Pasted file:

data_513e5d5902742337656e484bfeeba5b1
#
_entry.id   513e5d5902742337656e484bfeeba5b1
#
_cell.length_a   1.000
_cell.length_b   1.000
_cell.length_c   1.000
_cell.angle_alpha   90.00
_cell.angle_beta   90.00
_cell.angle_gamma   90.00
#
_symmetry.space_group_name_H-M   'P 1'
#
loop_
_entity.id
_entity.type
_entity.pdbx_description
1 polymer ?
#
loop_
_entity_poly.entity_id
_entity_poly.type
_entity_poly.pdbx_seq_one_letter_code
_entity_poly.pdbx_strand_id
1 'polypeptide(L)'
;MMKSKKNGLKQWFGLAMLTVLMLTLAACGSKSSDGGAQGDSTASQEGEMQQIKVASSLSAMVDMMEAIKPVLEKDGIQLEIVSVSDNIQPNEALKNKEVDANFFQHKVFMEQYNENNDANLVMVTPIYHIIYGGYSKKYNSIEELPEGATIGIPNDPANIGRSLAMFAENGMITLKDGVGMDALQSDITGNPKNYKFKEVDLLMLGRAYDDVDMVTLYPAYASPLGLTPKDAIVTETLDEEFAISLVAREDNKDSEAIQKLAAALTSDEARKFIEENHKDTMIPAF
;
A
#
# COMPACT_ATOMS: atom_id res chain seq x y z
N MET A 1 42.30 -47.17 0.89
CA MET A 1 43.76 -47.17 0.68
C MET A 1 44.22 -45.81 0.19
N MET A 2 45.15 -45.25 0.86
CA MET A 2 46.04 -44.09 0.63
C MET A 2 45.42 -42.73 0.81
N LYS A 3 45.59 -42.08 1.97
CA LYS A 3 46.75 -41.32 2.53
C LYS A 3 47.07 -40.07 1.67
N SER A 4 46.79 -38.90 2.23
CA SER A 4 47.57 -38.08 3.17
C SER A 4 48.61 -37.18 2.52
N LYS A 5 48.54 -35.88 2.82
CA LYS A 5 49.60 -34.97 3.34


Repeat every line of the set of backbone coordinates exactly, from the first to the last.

data_513e5d5902742337656e484bfeeba5b1
#
_entry.id   513e5d5902742337656e484bfeeba5b1
#
_cell.length_a   1.000
_cell.length_b   1.000
_cell.length_c   1.000
_cell.angle_alpha   90.00
_cell.angle_beta   90.00
_cell.angle_gamma   90.00
#
_symmetry.space_group_name_H-M   'P 1'
#
loop_
_entity.id
_entity.type
_entity.pdbx_description
1 polymer ?
#
loop_
_entity_poly.entity_id
_entity_poly.type
_entity_poly.pdbx_seq_one_letter_code
_entity_poly.pdbx_strand_id
1 'polypeptide(L)'
;MMKSKKNGLKQWFGLAMLTVLMLTLAACGSKSSDGGAQGDSTASQEGEMQQIKVASSLSAMVDMMEAIKPVLEKDGIQLEIVSVSDNIQPNEALKNKEVDANFFQHKVFMEQYNENNDANLVMVTPIYHIIYGGYSKKYNSIEELPEGATIGIPNDPANIGRSLAMFAENGMITLKDGVGMDALQSDITGNPKNYKFKEVDLLMLGRAYDDVDMVTLYPAYASPLGLTPKDAIVTETLDEEFAISLVAREDNKDSEAIQKLAAALTSDEARKFIEENHKDTMIPAF
;
A
#
# COMPACT_ATOMS: atom_id res chain seq x y z
N MET A 1 42.30 -47.17 0.89
CA MET A 1 43.76 -47.17 0.68
C MET A 1 44.22 -45.81 0.19
N MET A 2 45.15 -45.25 0.86
CA MET A 2 46.04 -44.09 0.63
C MET A 2 45.42 -42.73 0.81
N LYS A 3 45.59 -42.08 1.97
CA LYS A 3 46.75 -41.32 2.53
C LYS A 3 47.07 -40.07 1.67
N SER A 4 46.79 -38.90 2.23
CA SER A 4 47.57 -38.08 3.17
C SER A 4 48.61 -37.18 2.52
N LYS A 5 48.54 -35.88 2.82
CA LYS A 5 49.60 -34.97 3.34